Cappadocian responses I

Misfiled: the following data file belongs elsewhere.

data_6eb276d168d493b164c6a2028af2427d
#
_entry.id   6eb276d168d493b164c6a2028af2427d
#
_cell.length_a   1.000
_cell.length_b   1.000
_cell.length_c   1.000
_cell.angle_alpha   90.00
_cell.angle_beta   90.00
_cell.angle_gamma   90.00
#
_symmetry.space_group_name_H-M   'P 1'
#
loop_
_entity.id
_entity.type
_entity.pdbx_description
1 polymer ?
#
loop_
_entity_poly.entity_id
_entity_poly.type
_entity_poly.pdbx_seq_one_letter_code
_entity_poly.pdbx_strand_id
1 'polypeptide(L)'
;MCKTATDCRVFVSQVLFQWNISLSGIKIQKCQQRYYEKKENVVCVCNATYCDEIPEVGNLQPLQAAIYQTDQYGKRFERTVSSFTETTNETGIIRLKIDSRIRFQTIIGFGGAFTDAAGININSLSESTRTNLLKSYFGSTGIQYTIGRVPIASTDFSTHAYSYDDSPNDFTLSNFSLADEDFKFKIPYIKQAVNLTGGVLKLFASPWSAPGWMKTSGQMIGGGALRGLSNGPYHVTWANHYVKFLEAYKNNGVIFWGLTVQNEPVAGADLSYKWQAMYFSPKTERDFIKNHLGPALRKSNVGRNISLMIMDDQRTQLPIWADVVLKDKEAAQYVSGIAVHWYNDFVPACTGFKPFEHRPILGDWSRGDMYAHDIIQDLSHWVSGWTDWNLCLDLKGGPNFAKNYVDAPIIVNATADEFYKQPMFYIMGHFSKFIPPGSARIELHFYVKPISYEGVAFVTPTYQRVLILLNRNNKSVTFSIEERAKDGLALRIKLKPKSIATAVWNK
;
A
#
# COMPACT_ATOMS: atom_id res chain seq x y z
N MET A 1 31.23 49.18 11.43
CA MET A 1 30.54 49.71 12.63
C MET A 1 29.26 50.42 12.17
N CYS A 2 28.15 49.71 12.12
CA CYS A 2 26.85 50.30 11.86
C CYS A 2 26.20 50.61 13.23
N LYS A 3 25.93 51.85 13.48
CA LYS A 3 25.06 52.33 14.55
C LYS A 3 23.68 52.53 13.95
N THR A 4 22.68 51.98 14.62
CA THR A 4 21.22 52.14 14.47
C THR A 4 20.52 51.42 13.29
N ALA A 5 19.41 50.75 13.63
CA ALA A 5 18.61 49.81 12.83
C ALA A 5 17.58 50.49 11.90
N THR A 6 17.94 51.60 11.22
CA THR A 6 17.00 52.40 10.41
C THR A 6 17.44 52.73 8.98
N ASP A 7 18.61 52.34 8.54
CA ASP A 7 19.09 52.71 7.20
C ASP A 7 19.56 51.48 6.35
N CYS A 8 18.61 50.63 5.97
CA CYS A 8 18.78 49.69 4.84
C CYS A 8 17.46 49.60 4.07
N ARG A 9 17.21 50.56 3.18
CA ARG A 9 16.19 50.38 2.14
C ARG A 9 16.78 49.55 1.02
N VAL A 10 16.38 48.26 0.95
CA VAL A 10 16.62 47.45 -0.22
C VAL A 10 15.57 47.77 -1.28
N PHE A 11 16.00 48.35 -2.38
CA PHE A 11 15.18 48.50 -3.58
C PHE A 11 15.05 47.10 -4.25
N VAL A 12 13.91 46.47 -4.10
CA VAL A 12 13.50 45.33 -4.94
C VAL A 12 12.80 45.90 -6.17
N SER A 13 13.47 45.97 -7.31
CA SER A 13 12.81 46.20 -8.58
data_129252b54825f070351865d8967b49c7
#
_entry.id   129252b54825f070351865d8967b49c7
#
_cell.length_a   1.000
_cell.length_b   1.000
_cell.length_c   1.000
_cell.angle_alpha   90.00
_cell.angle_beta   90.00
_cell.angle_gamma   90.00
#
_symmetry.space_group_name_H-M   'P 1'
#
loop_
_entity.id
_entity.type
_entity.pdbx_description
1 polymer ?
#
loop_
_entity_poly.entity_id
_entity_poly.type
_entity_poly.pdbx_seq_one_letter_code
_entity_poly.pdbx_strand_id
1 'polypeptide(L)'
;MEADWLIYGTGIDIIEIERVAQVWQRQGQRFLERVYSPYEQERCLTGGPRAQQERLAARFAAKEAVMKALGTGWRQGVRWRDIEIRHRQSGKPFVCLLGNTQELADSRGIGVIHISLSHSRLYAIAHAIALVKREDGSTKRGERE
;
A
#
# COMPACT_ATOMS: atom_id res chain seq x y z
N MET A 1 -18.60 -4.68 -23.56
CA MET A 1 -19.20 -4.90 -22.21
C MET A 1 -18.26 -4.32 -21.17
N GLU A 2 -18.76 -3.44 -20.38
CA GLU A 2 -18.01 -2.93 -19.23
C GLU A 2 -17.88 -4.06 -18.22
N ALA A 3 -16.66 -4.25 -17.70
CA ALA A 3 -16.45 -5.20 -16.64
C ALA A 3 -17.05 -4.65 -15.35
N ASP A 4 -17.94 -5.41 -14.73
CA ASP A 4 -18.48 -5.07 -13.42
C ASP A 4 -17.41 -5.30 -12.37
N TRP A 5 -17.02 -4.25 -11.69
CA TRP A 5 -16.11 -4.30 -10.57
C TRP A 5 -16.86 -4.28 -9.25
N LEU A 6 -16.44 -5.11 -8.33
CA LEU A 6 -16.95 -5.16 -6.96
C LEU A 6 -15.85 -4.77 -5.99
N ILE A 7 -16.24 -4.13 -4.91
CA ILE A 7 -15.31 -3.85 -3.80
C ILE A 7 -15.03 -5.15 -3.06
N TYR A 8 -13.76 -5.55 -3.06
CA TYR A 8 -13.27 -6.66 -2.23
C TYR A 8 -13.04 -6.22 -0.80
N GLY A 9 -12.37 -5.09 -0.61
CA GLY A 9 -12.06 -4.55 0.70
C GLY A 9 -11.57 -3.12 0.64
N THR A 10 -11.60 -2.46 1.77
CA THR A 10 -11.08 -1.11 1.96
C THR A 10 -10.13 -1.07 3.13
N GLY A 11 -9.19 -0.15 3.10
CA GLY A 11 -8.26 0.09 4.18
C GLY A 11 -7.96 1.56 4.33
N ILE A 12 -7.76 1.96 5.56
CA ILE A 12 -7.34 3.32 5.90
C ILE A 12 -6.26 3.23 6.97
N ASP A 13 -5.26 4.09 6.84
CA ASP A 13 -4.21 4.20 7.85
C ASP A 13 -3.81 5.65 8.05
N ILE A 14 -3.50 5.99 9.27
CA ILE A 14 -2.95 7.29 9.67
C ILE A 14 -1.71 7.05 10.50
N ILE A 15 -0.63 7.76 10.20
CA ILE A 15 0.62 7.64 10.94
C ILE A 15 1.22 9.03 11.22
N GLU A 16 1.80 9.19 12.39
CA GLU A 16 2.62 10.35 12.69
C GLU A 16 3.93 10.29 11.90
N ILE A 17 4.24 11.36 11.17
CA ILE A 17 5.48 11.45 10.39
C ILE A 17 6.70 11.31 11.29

This paper will respond to the questions posed by Frances Young in her paper “God’s Image: the ‘Elephant in the Room’ in the fourth Century?”, by examining theories of ‘imaging’ as they apply to theology and the arts and, in particular, by focussing on the concept of ‘mimesis’. This does not appear as an explicit theme in Young’s paper on which this workshop is based; however, mimesis is a prominent theme in her writing on early Christian exegesis, especially in her Biblical Exegesis and the Formation of Christian Culture. This paper will argue that the Cappadocian fathers (especially the two Gregories) reflect explicitly on the ‘mimetic’ quality of their theological writing: they connect this to artistic mimesis in general (including visual mimesis in pictures and sculpture) and this allows them to make a distinction between mimesis as mere representation or repetition and mimesis which is productive in some other more positive way. The paper will connect this move to art-historical analyses of ‘viewing’ in Late Antiquity (using the work of Jaś Elsner), arguing that the Cappadocians thought that Christian art did not attempt directly to represent the divine as pagan idols did. Furthermore, they claimed (against Eunomius) that bad theological writing was ‘idolatrous’ because it tried directly to represent the divine. The question is, then, whether/how the Cappadocians connected claims about visual and literary idolatry either to the exegesis of Ex 20:4 or to theological claims about Christ being the image of God (Col 1:15) and humans being created in God’s image (Gen 1:27)?